A Darker Shade of Magic is the kind of book that is difficult to review. My book club selected it to read, and I opened to the first page, expecting to love it. But, I didn’t. Next, I wasn’t sure. Then, finally, I did. So I suppose I could sum up my entire review right here: read this book, give it a chance to unfold before you judge it, nod your head vigorously upon finishing it, then proceed to buy the rest of the series.
V.E. Schwab does an excellent job of explaining her world of alternate Londons, with varying degrees of magic, and inhabitants whom all relate to the magic differently (or not at all). The rules of magic are clearly defined, allowing no single character an exclusive advantage, which serves to raise the stakes during the many magical battles. The main character, Kell, is immediately intriguing and likable, but the other characters take some getting used to, at first seeming to be exaggerated stereotypes of their archetypes. For example, there is Lila, an impetuous (and cross-dressing) thief, and Rhy, a spoiled and handsome prince. Both of Lila and Rhy spend the book being entirely, to mostly, predictable. Meanwhile, the villains are dripping with evil, making them easy to loathe, which in turn makes any sense of conflict over their demise impossible. Herein lies my main criticism, which is that the characters lack any significant depth. The only minor growth and development are seen in Lila, who grows progressively less selfish and skittish as she comes to trust (and perhaps care about) Kell. that It is that subtle change, along with the questions that are left open at the close of the story, that provide ample reason to come back for more.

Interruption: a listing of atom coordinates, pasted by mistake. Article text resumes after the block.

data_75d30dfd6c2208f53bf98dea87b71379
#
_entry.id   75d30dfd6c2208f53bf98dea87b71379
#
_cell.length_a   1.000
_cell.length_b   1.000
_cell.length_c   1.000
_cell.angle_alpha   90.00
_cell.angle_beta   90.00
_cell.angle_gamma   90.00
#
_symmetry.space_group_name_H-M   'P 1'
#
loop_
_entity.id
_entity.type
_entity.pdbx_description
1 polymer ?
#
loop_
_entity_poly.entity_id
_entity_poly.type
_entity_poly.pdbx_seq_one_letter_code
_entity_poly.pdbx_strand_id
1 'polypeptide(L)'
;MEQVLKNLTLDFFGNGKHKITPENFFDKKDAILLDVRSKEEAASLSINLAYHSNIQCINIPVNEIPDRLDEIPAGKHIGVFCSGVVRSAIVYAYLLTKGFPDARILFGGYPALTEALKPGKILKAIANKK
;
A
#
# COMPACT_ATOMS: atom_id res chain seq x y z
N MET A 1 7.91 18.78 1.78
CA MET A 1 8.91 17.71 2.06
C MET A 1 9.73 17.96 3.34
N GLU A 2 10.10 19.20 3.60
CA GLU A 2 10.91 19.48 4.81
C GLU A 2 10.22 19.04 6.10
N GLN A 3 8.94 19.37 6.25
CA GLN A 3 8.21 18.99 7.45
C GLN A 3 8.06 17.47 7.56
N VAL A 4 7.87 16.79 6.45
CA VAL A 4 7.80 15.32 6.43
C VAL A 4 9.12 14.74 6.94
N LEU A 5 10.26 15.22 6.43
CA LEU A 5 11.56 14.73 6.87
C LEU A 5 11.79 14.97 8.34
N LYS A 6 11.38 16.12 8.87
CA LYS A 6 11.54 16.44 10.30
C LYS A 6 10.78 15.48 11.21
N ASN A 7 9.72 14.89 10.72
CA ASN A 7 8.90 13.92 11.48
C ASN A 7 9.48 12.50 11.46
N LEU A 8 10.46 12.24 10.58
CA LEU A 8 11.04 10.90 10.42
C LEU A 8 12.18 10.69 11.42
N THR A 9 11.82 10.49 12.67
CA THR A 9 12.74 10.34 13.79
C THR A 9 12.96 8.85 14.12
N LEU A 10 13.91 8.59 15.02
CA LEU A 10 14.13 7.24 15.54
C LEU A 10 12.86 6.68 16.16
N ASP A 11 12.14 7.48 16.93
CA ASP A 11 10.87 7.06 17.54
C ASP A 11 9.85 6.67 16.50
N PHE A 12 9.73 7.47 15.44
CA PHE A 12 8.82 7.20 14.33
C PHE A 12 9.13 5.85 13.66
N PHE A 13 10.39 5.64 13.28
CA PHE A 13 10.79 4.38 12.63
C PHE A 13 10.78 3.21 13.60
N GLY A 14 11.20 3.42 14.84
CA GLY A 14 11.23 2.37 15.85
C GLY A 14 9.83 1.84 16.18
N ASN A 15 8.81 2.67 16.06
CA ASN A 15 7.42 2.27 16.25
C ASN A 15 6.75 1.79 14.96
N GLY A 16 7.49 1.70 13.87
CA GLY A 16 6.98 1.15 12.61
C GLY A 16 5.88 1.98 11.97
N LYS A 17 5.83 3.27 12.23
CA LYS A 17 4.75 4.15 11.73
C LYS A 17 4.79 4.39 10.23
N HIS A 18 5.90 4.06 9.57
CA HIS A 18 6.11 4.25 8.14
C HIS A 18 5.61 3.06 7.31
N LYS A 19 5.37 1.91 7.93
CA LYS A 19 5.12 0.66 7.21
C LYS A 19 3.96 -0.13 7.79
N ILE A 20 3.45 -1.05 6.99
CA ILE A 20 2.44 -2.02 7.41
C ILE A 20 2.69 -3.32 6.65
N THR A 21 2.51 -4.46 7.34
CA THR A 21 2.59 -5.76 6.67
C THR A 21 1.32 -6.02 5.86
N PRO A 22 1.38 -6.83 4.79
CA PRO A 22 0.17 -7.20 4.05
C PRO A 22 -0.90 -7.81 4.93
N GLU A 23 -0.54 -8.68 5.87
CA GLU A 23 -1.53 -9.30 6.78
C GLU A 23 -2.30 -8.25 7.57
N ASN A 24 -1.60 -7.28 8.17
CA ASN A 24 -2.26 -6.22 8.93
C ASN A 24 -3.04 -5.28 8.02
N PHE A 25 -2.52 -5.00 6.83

My criticism is easily tempered by what I ended up loving most about the book: the emphasis on the importance of balance, and of truth. In this case, it is a question of the balance between degrees of magic, and the balance between pure magic and black magic in the heart of the magic wielder. But this could just as easily be the need for balance in real life, between obligation, and self-care. This is coupled with the importance of the truth, whether it be truth of intention or truth of feeling. It is the idea of balance and truth that allows Kell and Lila to defeat their enemies, saving their respective kingdoms, and what leaves open the menacing question leading to the next book: what happens when balance is thrown off elsewhere in the vast universe?